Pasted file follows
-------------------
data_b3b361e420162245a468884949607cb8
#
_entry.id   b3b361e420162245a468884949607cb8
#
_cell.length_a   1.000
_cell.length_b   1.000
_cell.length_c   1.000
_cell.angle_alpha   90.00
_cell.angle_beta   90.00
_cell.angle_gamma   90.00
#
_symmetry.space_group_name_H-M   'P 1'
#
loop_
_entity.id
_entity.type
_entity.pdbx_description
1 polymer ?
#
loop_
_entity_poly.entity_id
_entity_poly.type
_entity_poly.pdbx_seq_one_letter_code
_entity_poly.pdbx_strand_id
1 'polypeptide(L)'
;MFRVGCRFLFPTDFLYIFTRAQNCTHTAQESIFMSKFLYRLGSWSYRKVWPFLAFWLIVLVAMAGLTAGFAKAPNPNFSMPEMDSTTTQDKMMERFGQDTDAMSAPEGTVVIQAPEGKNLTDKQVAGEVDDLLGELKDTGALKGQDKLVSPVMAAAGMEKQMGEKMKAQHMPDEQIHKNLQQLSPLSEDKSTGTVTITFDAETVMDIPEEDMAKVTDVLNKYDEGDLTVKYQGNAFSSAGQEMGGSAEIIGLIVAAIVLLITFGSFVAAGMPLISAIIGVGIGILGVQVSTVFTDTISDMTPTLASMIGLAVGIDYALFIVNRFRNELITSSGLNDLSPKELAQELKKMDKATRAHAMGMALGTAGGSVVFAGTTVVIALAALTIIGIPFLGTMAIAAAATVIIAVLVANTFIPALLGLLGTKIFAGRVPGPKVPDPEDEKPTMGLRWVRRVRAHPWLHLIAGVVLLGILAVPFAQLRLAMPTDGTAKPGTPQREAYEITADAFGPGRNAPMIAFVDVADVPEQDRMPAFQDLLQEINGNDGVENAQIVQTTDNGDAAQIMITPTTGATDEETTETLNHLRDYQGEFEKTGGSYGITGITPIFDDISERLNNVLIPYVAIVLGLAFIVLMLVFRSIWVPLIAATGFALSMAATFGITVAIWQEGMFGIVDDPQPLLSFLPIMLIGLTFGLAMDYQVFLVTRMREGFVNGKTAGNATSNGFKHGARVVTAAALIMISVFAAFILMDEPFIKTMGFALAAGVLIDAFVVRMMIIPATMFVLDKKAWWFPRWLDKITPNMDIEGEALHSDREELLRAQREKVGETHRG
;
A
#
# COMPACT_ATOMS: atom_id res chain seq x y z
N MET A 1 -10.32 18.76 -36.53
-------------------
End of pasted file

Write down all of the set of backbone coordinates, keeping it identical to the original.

data_b3b361e420162245a468884949607cb8
#
_entry.id   b3b361e420162245a468884949607cb8
#
_cell.length_a   1.000
_cell.length_b   1.000
_cell.length_c   1.000
_cell.angle_alpha   90.00
_cell.angle_beta   90.00
_cell.angle_gamma   90.00
#
_symmetry.space_group_name_H-M   'P 1'
#
loop_
_entity.id
_entity.type
_entity.pdbx_description
1 polymer ?
#
loop_
_entity_poly.entity_id
_entity_poly.type
_entity_poly.pdbx_seq_one_letter_code
_entity_poly.pdbx_strand_id
1 'polypeptide(L)'
;MFRVGCRFLFPTDFLYIFTRAQNCTHTAQESIFMSKFLYRLGSWSYRKVWPFLAFWLIVLVAMAGLTAGFAKAPNPNFSMPEMDSTTTQDKMMERFGQDTDAMSAPEGTVVIQAPEGKNLTDKQVAGEVDDLLGELKDTGALKGQDKLVSPVMAAAGMEKQMGEKMKAQHMPDEQIHKNLQQLSPLSEDKSTGTVTITFDAETVMDIPEEDMAKVTDVLNKYDEGDLTVKYQGNAFSSAGQEMGGSAEIIGLIVAAIVLLITFGSFVAAGMPLISAIIGVGIGILGVQVSTVFTDTISDMTPTLASMIGLAVGIDYALFIVNRFRNELITSSGLNDLSPKELAQELKKMDKATRAHAMGMALGTAGGSVVFAGTTVVIALAALTIIGIPFLGTMAIAAAATVIIAVLVANTFIPALLGLLGTKIFAGRVPGPKVPDPEDEKPTMGLRWVRRVRAHPWLHLIAGVVLLGILAVPFAQLRLAMPTDGTAKPGTPQREAYEITADAFGPGRNAPMIAFVDVADVPEQDRMPAFQDLLQEINGNDGVENAQIVQTTDNGDAAQIMITPTTGATDEETTETLNHLRDYQGEFEKTGGSYGITGITPIFDDISERLNNVLIPYVAIVLGLAFIVLMLVFRSIWVPLIAATGFALSMAATFGITVAIWQEGMFGIVDDPQPLLSFLPIMLIGLTFGLAMDYQVFLVTRMREGFVNGKTAGNATSNGFKHGARVVTAAALIMISVFAAFILMDEPFIKTMGFALAAGVLIDAFVVRMMIIPATMFVLDKKAWWFPRWLDKITPNMDIEGEALHSDREELLRAQREKVGETHRG
;
A
#
# COMPACT_ATOMS: atom_id res chain seq x y z
N MET A 1 -10.32 18.76 -36.53